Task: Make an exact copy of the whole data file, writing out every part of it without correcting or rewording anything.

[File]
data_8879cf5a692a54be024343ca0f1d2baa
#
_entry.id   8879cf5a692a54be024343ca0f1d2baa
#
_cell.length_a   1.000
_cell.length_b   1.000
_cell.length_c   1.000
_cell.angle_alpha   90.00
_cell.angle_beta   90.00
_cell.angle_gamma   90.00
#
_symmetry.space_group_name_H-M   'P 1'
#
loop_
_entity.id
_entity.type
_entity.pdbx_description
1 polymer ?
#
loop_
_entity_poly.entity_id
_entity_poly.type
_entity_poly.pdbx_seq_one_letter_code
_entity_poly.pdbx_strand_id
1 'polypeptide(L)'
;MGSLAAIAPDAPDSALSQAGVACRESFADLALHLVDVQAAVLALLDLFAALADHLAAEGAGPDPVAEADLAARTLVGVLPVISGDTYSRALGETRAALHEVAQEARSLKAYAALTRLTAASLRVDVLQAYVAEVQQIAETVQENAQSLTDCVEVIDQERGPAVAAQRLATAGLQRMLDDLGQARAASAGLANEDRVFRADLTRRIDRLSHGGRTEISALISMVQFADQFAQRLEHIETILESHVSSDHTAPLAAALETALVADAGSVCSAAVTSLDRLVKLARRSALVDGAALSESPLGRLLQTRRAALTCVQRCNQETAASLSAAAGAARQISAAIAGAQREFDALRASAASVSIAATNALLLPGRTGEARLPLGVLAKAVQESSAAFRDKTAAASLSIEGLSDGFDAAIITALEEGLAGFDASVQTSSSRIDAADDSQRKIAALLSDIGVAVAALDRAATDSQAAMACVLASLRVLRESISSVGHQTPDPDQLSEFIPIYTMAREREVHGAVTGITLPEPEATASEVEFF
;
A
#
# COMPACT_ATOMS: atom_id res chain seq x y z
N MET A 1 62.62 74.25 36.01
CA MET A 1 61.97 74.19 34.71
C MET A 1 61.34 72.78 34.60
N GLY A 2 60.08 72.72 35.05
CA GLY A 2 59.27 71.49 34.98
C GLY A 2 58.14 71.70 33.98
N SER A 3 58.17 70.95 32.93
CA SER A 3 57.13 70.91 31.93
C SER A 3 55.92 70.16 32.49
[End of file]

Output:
data_8879cf5a692a54be024343ca0f1d2baa
#
_entry.id   8879cf5a692a54be024343ca0f1d2baa
#
_cell.length_a   1.000
_cell.length_b   1.000
_cell.length_c   1.000
_cell.angle_alpha   90.00
_cell.angle_beta   90.00
_cell.angle_gamma   90.00
#
_symmetry.space_group_name_H-M   'P 1'
#
loop_
_entity.id
_entity.type
_entity.pdbx_description
1 polymer ?
#
loop_
_entity_poly.entity_id
_entity_poly.type
_entity_poly.pdbx_seq_one_letter_code
_entity_poly.pdbx_strand_id
1 'polypeptide(L)'
;MGSLAAIAPDAPDSALSQAGVACRESFADLALHLVDVQAAVLALLDLFAALADHLAAEGAGPDPVAEADLAARTLVGVLPVISGDTYSRALGETRAALHEVAQEARSLKAYAALTRLTAASLRVDVLQAYVAEVQQIAETVQENAQSLTDCVEVIDQERGPAVAAQRLATAGLQRMLDDLGQARAASAGLANEDRVFRADLTRRIDRLSHGGRTEISALISMVQFADQFAQRLEHIETILESHVSSDHTAPLAAALETALVADAGSVCSAAVTSLDRLVKLARRSALVDGAALSESPLGRLLQTRRAALTCVQRCNQETAASLSAAAGAARQISAAIAGAQREFDALRASAASVSIAATNALLLPGRTGEARLPLGVLAKAVQESSAAFRDKTAAASLSIEGLSDGFDAAIITALEEGLAGFDASVQTSSSRIDAADDSQRKIAALLSDIGVAVAALDRAATDSQAAMACVLASLRVLRESISSVGHQTPDPDQLSEFIPIYTMAREREVHGAVTGITLPEPEATASEVEFF
;
A
#
# COMPACT_ATOMS: atom_id res chain seq x y z
N MET A 1 62.62 74.25 36.01
CA MET A 1 61.97 74.19 34.71
C MET A 1 61.34 72.78 34.60
N GLY A 2 60.08 72.72 35.05
CA GLY A 2 59.27 71.49 34.98
C GLY A 2 58.14 71.70 33.98
N SER A 3 58.17 70.95 32.93
CA SER A 3 57.13 70.91 31.93
C SER A 3 55.92 70.16 32.49